What to include on your product roadmap

A product roadmap visualizes the plan for how your product is going to meet a set of business objectives. It details the direction of your product and the work required to get there.

Product managers can use a roadmap to communicate product direction and progress to internal teams and external stakeholders. Roadmaps also allow product teams to assess new requests for functionality against planned work. Your roadmap is your best path forward.

A product roadmap should also showcase how high-level initiatives and planned work aligns with company and product strategy. It is an evolving document and should be separate from other planning artifacts, such as a list of customer ideas and feature requests, a backlog of future work, or bug reports.

Create your own product roadmap. Sign up for a free trial of Aha! Roadmaps.

Jump ahead to any of the sections below:

What is roadmapping?

Roadmapping is the exercise of building a product roadmap. You collect ideas, features, and requirements from a variety of sources — including customers, partners, sales, support, management, engineering, operations, and product management. Then you evaluate all of those inputs — prioritizing ideas and refining the product backlog — to make sure what goes on your roadmap aligns against business goals, market opportunities, and team capacity.


Who is responsible for a product roadmap?

Product managers typically lead the roadmapping process but seek cross-functional input from executives, engineering, sales, support, and marketing. Developing a roadmap has four significant benefits:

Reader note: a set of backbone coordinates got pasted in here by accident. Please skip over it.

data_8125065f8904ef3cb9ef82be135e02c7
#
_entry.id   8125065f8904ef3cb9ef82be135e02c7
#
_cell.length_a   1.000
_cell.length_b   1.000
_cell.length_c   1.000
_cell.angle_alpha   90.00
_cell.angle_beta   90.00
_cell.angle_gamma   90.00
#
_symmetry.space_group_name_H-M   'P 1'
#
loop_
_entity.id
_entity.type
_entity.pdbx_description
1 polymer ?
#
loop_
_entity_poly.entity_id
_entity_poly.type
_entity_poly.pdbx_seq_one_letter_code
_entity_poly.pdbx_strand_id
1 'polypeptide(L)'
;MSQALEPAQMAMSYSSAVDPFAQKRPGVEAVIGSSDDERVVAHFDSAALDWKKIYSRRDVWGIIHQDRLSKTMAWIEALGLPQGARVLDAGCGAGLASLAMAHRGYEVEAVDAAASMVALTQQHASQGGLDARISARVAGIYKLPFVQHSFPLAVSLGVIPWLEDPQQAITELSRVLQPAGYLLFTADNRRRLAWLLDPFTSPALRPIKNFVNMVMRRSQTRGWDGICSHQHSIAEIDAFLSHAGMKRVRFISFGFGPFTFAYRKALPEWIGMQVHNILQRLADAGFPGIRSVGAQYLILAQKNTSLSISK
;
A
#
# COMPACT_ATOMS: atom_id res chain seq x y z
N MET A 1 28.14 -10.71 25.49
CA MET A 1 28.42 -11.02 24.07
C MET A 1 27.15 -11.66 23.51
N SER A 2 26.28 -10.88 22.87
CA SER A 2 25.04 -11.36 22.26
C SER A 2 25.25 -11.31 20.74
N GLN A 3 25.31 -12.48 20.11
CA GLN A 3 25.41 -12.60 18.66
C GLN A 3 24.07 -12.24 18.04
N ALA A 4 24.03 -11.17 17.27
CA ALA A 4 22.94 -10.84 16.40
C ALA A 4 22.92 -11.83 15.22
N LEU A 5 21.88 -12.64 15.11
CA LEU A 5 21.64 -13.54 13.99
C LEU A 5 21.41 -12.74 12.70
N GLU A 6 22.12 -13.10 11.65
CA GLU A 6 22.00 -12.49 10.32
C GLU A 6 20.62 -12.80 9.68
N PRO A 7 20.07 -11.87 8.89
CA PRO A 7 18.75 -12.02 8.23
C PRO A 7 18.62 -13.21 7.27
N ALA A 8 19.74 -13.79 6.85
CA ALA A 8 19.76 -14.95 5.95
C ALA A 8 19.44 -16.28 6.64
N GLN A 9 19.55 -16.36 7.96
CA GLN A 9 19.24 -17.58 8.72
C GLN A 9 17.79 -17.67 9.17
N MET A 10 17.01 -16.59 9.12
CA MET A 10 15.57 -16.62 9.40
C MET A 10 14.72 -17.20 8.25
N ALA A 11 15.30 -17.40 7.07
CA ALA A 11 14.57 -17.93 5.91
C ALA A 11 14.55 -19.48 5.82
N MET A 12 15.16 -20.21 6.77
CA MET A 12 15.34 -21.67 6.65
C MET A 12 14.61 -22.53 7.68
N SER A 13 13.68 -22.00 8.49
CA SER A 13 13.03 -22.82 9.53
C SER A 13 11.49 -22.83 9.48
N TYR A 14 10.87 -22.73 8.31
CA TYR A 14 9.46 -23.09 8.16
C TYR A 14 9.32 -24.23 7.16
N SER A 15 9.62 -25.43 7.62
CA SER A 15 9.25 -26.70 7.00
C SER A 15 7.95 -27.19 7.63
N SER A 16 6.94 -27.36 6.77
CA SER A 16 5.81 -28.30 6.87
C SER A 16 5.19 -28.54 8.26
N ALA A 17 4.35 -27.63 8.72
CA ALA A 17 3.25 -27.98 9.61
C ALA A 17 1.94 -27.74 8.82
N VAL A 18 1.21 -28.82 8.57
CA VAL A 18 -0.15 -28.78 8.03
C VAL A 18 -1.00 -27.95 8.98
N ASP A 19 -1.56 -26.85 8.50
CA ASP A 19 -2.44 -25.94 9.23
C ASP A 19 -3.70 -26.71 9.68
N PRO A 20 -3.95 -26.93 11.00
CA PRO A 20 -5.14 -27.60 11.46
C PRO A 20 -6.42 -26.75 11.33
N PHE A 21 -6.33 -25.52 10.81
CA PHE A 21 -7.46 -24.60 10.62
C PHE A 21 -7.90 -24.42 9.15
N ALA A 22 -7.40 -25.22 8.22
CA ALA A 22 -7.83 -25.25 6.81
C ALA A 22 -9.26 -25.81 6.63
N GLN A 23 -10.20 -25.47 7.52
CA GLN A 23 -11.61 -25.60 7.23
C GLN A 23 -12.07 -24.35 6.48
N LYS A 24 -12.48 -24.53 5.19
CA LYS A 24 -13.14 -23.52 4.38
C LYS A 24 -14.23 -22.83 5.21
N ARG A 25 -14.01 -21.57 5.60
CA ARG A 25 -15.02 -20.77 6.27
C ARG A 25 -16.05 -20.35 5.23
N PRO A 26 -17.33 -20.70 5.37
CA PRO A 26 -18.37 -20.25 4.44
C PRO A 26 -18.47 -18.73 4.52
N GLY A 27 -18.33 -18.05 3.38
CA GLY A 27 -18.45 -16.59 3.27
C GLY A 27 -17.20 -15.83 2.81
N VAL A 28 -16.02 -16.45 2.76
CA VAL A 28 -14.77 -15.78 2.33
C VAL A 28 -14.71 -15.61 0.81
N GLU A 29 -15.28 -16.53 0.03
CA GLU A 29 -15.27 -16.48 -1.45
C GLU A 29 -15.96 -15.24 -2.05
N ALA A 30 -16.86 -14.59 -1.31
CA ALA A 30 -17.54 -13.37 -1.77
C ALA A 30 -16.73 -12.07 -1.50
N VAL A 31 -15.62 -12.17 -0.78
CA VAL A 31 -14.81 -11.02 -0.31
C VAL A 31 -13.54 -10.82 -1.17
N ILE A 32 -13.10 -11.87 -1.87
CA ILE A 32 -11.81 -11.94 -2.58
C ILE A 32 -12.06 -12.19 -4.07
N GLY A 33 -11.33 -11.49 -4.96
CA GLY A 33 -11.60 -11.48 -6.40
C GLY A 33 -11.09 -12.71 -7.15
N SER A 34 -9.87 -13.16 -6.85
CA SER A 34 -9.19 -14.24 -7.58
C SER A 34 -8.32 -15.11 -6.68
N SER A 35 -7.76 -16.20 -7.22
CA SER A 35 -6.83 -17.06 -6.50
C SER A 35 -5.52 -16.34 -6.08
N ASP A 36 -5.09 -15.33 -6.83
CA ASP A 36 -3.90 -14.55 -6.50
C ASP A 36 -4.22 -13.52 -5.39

• Drives organizational consensus for overall product direction

  • Provides a mechanism to determine what level of development investment is needed to deliver the features and functionality specified in the roadmap

  • Provides a framework for the entire organization to plan for the future of the product

  • Offers a low-cost and low-risk way to capture customer and market feedback on future product plans

A great roadmap starts with a clear strategy that is customer- and market-driven. You also want to be sure the team understands the product vision and how it supports business goals. Establishing an overall product plan with those components before you begin roadmapping keeps everyone focused on achieving your strategy and vision.

What are the components of a product roadmap?

Different audiences require different types of roadmaps. And each type of roadmap typically has a unique set of components. When considering which kind of roadmap to build, it is important to think about who the roadmap is for and how it will get used. Knowing this will help you determine the right structure and information to use for your product roadmap.

The following components are often used in product roadmaps:

Product

A product can be an item (hardware or software), service, idea, method, or information that satisfies a need or a want. It has a combination of tangible and intangible attributes (benefits, features, functions, uses) that a seller offers a buyer for purchase.

Goal

Goals are measurable, time-bound objectives that have clearly defined success metrics associated with them. They are included in a product roadmap to show the critical accomplishments required to make the product vision a reality.

Initiative

Strategic initiatives represent high-level efforts or big themes of work that need to be completed to achieve the goals. You can overlay initiatives on a roadmap to show how specific releases and features relate to the strategy.

Release

A release is typically the launch of new functionality for a product that provides value to customers. Releases often contain epics or multiple features that get delivered at the same time.

Epic

An epic is a large user story that cannot get delivered as defined within a single release. It is often broken down into small features or user stories that can get delivered incrementally.